Vehicle construction can be of steel, aluminum or any other suitable material. The vehicle is preferably powered by a single gasoline or diesel power unit. It should have a capability of climbing a grade of 60° or more. The vehicle can be outfitted with a manual transmission or hydrostatic drive system. Four pontoons, each with a continuous chain outfitted with cleats, are pivotally mounted independently on the front and rear drive units. The front and rear drive units are pinned and hinged preferably at the vehicle midsection articulating point. This articulating point or midsection of the vehicle is where the steering cylinders are mounted. Also incorporated into the midsection framework is structure that allows the units to oscillate about a longitudinal axis. Each pontoon is so connected to the drive units as to allow for independent pivotal or rocking movement by each of the pontoons about a transverse axis. Pontoon dimensions will vary and size can be determined by payload requirements and other factors.
Steering is controlled hydraulically, such as by a steering wheel connected to an orbital motor which in turn controls the two steering cylinders. The steering cylinders are mounted between the front and rear vehicle drive units at the articulating point. Turning the steering wheel allows for the extension of one cylinder while retracting the opposite cylinder. Such allows for turning the vehicle's front and rear frame section or drive unit in the desired direction of travel. Turning an amphibious vehicle in this fashion is far superior and less damaging to the environment than the conventional skidding method.
Each pontoon has its own chain drive driven by a hydraulic motor mounted on the inside rear of each pontoon. The pontoons' pivot point is preferably located at or adjacent the center of buoyancy, and each pontoon is independently attached to the vehicle's main frame. The pontoons ability to pivot is advantageous since it provides better surface contact between the vehicles' drive chain and cleats with the underlying terrain.
Historically, the previously described first and second generation marsh buggies have been the only type support equipment available to economically transport required equipment, personnel and supplies, into marsh and swamp areas. A marsh area could be defined as an environment that is boggy, saturated but not covered by water. Marsh areas also include, ecologically sensitive grassy lowlands with deep or shallow soft bottoms. A swamp is an area defined as above stated but is usually covered by water, infested with a thick or scattered growth of deeply rooted trees, and an area with a deep or shallow harder bottom.
The key element to increasing a vehicle's performance when traveling through such areas, is to maximize displacement of the vehicle's total weight and payload, equally and evenly, over the vehicle's drive chains where ground contact is made, thus spreading and decreasing ground pressure while maintaining maximum traction. The frame and pontoon flexibility, which are designed to better adapt to the terrain contour, however hard or soft, are key factors in minimizing ecological damage while decreasing ground pressure and maintaining maximum traction. These elements are paramount in eliminating slippage, which provides the vehicle with the greatest ability to make efficient headway in such environments.
Accordingly, an object of the present invention is to provide an articulating marsh buggy or vehicle that is amphibious and capable of efficient driving over all terrain and along and over water bodies, marshes, bayous and other environmental conditions encountered when transporting equipment, personnel or the like used in oil and gas exploration.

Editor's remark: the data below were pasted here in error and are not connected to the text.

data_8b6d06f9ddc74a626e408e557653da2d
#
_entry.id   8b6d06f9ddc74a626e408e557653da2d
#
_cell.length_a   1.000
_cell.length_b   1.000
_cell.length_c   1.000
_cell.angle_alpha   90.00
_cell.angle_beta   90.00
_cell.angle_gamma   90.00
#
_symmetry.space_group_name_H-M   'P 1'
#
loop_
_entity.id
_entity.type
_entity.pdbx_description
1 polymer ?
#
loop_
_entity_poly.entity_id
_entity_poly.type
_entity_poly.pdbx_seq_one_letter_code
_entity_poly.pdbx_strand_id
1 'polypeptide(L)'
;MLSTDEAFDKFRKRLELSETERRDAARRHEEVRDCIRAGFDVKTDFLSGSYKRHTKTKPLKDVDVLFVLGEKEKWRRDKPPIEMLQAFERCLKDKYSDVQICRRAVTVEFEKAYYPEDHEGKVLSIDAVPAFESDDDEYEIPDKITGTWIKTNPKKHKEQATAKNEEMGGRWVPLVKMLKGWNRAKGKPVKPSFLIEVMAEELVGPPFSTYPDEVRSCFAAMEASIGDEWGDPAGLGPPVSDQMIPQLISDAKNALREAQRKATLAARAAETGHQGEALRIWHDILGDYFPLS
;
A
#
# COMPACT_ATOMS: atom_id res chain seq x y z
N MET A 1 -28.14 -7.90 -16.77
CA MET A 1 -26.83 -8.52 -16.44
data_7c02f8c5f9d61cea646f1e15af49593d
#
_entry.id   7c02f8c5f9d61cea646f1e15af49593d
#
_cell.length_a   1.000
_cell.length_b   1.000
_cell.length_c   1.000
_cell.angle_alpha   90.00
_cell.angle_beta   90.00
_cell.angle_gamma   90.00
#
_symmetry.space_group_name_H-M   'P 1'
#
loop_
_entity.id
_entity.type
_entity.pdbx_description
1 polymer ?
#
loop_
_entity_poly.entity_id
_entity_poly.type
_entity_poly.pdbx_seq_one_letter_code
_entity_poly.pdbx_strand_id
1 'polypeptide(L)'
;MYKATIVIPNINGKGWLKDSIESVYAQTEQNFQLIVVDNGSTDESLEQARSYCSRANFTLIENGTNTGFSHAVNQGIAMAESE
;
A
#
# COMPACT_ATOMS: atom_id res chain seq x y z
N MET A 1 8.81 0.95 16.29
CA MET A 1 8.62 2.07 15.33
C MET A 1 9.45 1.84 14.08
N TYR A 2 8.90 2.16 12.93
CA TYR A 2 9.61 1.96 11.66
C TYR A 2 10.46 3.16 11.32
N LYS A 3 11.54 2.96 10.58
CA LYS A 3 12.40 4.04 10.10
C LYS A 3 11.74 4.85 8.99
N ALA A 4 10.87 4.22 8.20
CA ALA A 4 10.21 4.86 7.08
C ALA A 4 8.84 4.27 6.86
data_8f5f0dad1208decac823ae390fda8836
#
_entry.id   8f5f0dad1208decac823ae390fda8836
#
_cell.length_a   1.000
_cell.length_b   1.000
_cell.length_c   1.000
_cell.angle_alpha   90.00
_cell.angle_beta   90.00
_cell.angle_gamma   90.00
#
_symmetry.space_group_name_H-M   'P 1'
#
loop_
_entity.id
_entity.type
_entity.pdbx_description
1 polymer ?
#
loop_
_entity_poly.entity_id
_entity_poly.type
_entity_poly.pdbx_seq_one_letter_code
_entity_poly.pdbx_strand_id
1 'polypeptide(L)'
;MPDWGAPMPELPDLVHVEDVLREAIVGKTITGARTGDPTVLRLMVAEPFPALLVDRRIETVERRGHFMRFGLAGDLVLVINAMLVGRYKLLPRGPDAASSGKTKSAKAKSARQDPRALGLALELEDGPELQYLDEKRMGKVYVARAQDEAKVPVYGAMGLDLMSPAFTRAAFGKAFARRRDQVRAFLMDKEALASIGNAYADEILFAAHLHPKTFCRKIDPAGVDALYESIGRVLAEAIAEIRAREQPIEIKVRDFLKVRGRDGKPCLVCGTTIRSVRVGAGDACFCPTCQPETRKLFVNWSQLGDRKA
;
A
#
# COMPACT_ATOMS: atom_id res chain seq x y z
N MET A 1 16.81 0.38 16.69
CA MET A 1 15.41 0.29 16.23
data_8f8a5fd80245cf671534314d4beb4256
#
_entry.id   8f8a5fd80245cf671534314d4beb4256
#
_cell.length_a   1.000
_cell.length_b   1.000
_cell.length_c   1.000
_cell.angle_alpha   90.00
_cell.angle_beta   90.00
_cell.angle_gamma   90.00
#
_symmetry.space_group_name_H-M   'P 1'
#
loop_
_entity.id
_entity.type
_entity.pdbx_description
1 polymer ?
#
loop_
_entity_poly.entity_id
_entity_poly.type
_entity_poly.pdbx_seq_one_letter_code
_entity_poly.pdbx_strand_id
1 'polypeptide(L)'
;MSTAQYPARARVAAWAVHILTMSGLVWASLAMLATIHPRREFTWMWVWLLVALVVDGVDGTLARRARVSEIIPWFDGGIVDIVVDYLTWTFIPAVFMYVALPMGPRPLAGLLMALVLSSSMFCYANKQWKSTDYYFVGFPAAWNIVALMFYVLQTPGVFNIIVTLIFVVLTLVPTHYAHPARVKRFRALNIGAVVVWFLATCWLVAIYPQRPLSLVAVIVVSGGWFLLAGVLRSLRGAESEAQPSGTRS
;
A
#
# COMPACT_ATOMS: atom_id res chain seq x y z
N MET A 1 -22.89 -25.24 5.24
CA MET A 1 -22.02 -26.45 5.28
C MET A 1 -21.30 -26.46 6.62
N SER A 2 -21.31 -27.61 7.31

Another object of the invention is to provide a vehicle in accordance with the preceding object including front and rear drive units pivotally connected together for articulating movement about a vertical axis, preferably controlled by a pair of hydraulic piston and cylinder assemblies controllable from an operator's station for steering the vehicle in a desired direction.
A further object of the invention is to provide a vehicle in accordance with the preceding objects in which the front and rear units can oscillate about a longitudinal axis to enable the front and rear units to tilt in relation to each other.
Still another object of the invention is to provide a vehicle in accordance with the preceding objects in which each of the front and rear drive units includes a pair of buoyant pontoons pivotally connected to the drive units for independent pivotal movement about a transverse axis to enable the vehicle to traverse hills, valleys and other uneven terrain.
Yet another object of the invention is to provide a vehicle in accordance with the preceding objects in which each of the pontoons includes an independently driven endless chain in the form of a roller chain that is in contact with the periphery of the pontoon generally at the center thereof. Each chain includes a plurality of unique channel shaped plastic cleats extending across the width of the pontoon and being driven at the rear end thereof by a hydraulic motor and planetary reduction gear unit for independently controlling the driving characteristics of the chain and cleats on each pontoon.
Still another object of the present invention is to provide an amphibious articulated marsh buggy or vehicle in accordance with the preceding objects which enables the vehicle to traverse various environmental areas without endangering sensitive vegetation, river or bayous banks, water bottoms and the like.
These together with other objects and advantages which will become subsequently apparent reside in the details of construction and operation as more fully hereinafter described and claimed, reference being had to the accompanying drawings forming a part hereof, wherein like numerals refer to like parts throughout.
FIG. 1 is a top plan view of the preferred articulating marsh buggy of the present invention illustrating the steering capability of the segment frame forming the front and rear drive units.
FIG. 2 is a side elevational view of the marsh buggy of FIG. 1.